With YKA MHM Fellow Vineet, Sabna launched Menstratalk, a campaign that aims to put an end to period poverty and smash menstrual taboos in society. As a start, the campaign aims to begin conversations on menstrual health with five hundred adolescents and youth in Delhi through offline platforms, and through this community mobilise support to create Period Friendly Institutions out of educational institutes in the city.

Read more about her campaign. 

A student from Delhi School of Social work, Vineet is a part of Project Sakhi Saheli, an initiative by the students of Delhi school of Social Work to create awareness on Menstrual Health and combat Period Poverty. Along with MHM Action Fellow Sabna, Vineet launched Menstratalk, a campaign that aims to put an end to period poverty and smash menstrual taboos in society.

As a start, the campaign aims to begin conversations on menstrual health with five hundred adolescents and youth in Delhi through offline platforms, and through this community mobilise support to create Period Friendly Institutions out of educational institutes in the city.

Find out more about the campaign here.

A native of Bhagalpur district – Bihar, Shalini Jha believes in equal rights for all genders and wants to work for a gender-equal and just society. In the past she’s had a year-long association as a community leader with Haiyya: Organise for Action’s Health Over Stigma campaign. She’s pursuing a Master’s in Literature with Ambedkar University, Delhi and as an MHM Fellow with YKA, recently launched ‘Project अल्हड़ (Alharh)’.

She says, “Bihar is ranked the lowest in India’s SDG Index 2019 for India. Hygienic and comfortable menstruation is a basic human right and sustainable development cannot be ensured if menstruators are deprived of their basic rights.” Project अल्हड़ (Alharh) aims to create a robust sensitised community in Bhagalpur to collectively spread awareness, break the taboo, debunk myths and initiate fearless conversations around menstruation. The campaign aims to reach at least 6000 adolescent girls from government and private schools in Baghalpur district in 2020.

Read more about the campaign here.

A psychologist and co-founder of a mental health NGO called Customize Cognition, Ritika forayed into the space of menstrual health and hygiene, sexual and reproductive healthcare and rights and gender equality as an MHM Fellow with YKA. She says, “The experience of working on MHM/SRHR and gender equality has been an enriching and eye-opening experience. I have learned what’s beneath the surface of the issue, be it awareness, lack of resources or disregard for trans men, who also menstruate.”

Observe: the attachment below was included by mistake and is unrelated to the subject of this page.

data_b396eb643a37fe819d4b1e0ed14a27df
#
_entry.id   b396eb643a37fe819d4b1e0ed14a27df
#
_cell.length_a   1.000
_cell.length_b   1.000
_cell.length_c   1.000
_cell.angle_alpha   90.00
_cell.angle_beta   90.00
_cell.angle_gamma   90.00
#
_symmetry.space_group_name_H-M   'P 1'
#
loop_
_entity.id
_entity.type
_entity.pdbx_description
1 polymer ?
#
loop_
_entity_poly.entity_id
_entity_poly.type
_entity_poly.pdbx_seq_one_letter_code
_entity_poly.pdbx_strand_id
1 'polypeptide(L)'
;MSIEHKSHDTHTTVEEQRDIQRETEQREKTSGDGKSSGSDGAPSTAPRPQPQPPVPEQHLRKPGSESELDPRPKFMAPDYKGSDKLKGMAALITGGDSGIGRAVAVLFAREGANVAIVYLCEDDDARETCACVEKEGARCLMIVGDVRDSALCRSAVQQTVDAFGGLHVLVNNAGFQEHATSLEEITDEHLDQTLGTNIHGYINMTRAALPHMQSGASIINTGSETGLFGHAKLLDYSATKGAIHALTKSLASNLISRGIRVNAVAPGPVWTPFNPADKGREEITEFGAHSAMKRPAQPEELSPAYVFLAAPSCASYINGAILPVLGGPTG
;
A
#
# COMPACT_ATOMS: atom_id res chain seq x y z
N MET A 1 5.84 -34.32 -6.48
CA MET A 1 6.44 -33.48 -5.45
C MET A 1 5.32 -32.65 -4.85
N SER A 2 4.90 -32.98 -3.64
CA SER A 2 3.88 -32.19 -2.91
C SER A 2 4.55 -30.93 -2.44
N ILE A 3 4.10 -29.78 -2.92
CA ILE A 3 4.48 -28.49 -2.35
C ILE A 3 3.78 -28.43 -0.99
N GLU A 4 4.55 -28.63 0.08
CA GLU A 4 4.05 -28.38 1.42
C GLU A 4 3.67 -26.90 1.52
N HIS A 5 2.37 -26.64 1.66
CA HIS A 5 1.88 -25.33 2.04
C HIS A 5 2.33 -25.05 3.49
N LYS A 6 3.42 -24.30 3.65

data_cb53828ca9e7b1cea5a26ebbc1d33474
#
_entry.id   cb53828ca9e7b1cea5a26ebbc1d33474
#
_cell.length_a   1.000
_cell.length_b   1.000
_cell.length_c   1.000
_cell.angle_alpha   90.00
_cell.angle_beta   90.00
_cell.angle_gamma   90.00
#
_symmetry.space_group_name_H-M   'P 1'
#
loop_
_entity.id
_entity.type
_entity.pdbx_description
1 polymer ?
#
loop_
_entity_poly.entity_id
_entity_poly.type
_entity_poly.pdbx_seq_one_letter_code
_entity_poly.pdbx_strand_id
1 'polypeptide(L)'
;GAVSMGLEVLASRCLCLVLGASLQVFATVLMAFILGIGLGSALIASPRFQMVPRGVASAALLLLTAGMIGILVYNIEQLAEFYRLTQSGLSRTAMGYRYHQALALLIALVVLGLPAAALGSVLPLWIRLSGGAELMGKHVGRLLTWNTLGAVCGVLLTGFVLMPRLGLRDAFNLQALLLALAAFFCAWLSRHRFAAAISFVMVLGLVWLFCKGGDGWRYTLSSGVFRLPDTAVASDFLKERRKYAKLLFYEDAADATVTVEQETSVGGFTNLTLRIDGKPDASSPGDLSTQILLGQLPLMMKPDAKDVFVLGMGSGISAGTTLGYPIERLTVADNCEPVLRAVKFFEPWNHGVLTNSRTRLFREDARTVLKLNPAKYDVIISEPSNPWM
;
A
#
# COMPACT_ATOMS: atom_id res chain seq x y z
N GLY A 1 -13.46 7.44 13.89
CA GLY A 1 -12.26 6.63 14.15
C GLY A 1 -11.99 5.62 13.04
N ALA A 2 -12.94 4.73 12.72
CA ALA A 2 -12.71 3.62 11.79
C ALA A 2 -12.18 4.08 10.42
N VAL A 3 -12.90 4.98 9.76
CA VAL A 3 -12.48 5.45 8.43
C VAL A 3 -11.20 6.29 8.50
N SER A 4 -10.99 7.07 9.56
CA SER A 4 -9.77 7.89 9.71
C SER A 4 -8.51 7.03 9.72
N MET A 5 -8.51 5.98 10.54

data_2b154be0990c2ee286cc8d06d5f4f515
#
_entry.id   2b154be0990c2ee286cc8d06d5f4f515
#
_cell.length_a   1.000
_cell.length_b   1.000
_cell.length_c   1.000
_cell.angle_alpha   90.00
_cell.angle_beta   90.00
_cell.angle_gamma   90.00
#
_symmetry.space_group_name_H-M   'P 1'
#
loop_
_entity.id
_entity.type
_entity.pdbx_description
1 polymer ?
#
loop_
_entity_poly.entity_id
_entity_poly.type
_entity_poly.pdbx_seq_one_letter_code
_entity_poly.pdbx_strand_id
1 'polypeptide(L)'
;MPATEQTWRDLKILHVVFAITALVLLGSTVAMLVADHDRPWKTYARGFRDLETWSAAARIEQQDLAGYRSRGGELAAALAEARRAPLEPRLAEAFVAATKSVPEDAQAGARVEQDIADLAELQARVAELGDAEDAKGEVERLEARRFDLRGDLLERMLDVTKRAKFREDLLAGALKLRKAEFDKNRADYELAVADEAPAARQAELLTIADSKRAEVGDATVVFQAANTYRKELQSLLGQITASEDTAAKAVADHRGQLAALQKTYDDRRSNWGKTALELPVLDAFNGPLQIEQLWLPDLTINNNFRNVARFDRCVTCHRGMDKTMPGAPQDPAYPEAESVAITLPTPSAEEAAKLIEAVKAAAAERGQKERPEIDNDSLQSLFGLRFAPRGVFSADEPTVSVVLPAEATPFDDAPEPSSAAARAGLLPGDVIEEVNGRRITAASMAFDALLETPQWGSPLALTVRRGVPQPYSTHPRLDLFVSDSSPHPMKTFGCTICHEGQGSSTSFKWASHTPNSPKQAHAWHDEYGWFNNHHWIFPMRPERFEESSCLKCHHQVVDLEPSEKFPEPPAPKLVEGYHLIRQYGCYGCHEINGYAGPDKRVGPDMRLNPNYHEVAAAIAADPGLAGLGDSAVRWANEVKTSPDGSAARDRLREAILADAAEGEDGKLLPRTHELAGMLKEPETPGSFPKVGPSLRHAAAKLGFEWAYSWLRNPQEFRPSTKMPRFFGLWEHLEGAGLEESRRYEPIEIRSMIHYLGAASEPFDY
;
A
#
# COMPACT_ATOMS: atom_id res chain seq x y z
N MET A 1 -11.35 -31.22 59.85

The Transmen-ses campaign aims to tackle the issue of silence and disregard for trans men’s menstruation needs, by mobilising gender sensitive health professionals and gender neutral restrooms in Lucknow.

Read more about the campaign here.

A Computer Science engineer by education, Nitisha started her career in the corporate sector, before realising she wanted to work in the development and social justice space. Since then, she has worked with Teach For India and Care India and is from the founding batch of Indian School of Development Management (ISDM), a one of its kind organisation creating leaders for the development sector through its experiential learning post graduate program.

As a Youth Ki Awaaz Menstrual Health Fellow, Nitisha has started Let’s Talk Period, a campaign to mobilise young people to switch to sustainable period products. She says, “80 lakh women in Delhi use non-biodegradable sanitary products, generate 3000 tonnes of menstrual waste, that takes 500-800 years to decompose; which in turn contributes to the health issues of all menstruators, increased burden of waste management on the city and harmful living environment for all citizens.

Let’s Talk Period aims to change this by

Find out more about her campaign here.

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A former Assistant Secretary with the Ministry of Women and Child Development in West Bengal for three months, Lakshmi Bhavya has been championing the cause of menstrual hygiene in her district. By associating herself with the Lalana Campaign, a holistic menstrual hygiene awareness campaign which is conducted by the Anahat NGO, Lakshmi has been slowly breaking taboos when it comes to periods and menstrual hygiene.

A Gender Rights Activist working with the tribal and marginalized communities in india, Srilekha is a PhD scholar working on understanding body and sexuality among tribal girls, to fill the gaps in research around indigenous women and their stories. Srilekha has worked extensively at the grassroots level with community based organisations, through several advocacy initiatives around Gender, Mental Health, Menstrual Hygiene and Sexual and Reproductive Health Rights (SRHR) for the indigenous in Jharkhand, over the last 6 years.

Srilekha has also contributed to sustainable livelihood projects and legal aid programs for survivors of sex trafficking. She has been conducting research based programs on maternal health, mental health, gender based violence, sex and sexuality. Her interest lies in conducting workshops for young people on life skills, feminism, gender and sexuality, trauma, resilience and interpersonal relationships.

A Guwahati-based college student pursuing her Masters in Tata Institute of Social Sciences, Bidisha started the #BleedwithDignity campaign on the technology platform Change.org, demanding that the Government of Assam install
biodegradable sanitary pad vending machines in all government schools across the state. Her petition on Change.org has already gathered support from over 90000 people and continues to grow.

Bidisha was selected in Change.org’s flagship program ‘She Creates Change’ having run successful online advocacy
campaigns, which were widely recognised. Through the #BleedwithDignity campaign; she organised and celebrated World Menstrual Hygiene Day, 2019 in Guwahati, Assam by hosting a wall mural by collaborating with local organisations. The initiative was widely covered by national and local media, and the mural was later inaugurated by the event’s chief guest Commissioner of Guwahati Municipal Corporation (GMC) Debeswar Malakar, IAS.